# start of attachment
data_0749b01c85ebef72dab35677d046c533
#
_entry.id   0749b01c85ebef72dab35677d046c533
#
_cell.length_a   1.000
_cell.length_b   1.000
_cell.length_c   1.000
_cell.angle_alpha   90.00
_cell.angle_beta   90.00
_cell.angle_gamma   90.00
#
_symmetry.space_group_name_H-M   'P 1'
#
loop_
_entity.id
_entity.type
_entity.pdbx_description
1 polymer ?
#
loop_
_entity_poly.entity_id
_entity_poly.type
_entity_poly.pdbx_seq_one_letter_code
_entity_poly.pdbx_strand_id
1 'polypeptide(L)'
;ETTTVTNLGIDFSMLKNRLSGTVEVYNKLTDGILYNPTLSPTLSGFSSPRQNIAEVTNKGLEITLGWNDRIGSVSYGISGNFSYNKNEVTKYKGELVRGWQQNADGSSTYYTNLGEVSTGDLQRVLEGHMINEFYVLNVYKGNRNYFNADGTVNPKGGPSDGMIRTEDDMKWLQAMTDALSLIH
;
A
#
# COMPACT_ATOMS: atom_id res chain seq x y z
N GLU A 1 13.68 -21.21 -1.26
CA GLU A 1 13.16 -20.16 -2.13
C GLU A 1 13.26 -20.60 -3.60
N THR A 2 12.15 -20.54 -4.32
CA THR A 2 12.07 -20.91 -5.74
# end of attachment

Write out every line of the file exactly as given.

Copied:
data_0749b01c85ebef72dab35677d046c533
#
_entry.id   0749b01c85ebef72dab35677d046c533
#
_cell.length_a   1.000
_cell.length_b   1.000
_cell.length_c   1.000
_cell.angle_alpha   90.00
_cell.angle_beta   90.00
_cell.angle_gamma   90.00
#
_symmetry.space_group_name_H-M   'P 1'
#
loop_
_entity.id
_entity.type
_entity.pdbx_description
1 polymer ?
#
loop_
_entity_poly.entity_id
_entity_poly.type
_entity_poly.pdbx_seq_one_letter_code
_entity_poly.pdbx_strand_id
1 'polypeptide(L)'
;ETTTVTNLGIDFSMLKNRLSGTVEVYNKLTDGILYNPTLSPTLSGFSSPRQNIAEVTNKGLEITLGWNDRIGSVSYGISGNFSYNKNEVTKYKGELVRGWQQNADGSSTYYTNLGEVSTGDLQRVLEGHMINEFYVLNVYKGNRNYFNADGTVNPKGGPSDGMIRTEDDMKWLQAMTDALSLIH
;
A
#
# COMPACT_ATOMS: atom_id res chain seq x y z
N GLU A 1 13.68 -21.21 -1.26
CA GLU A 1 13.16 -20.16 -2.13
C GLU A 1 13.26 -20.60 -3.60
N THR A 2 12.15 -20.54 -4.32
CA THR A 2 12.07 -20.91 -5.74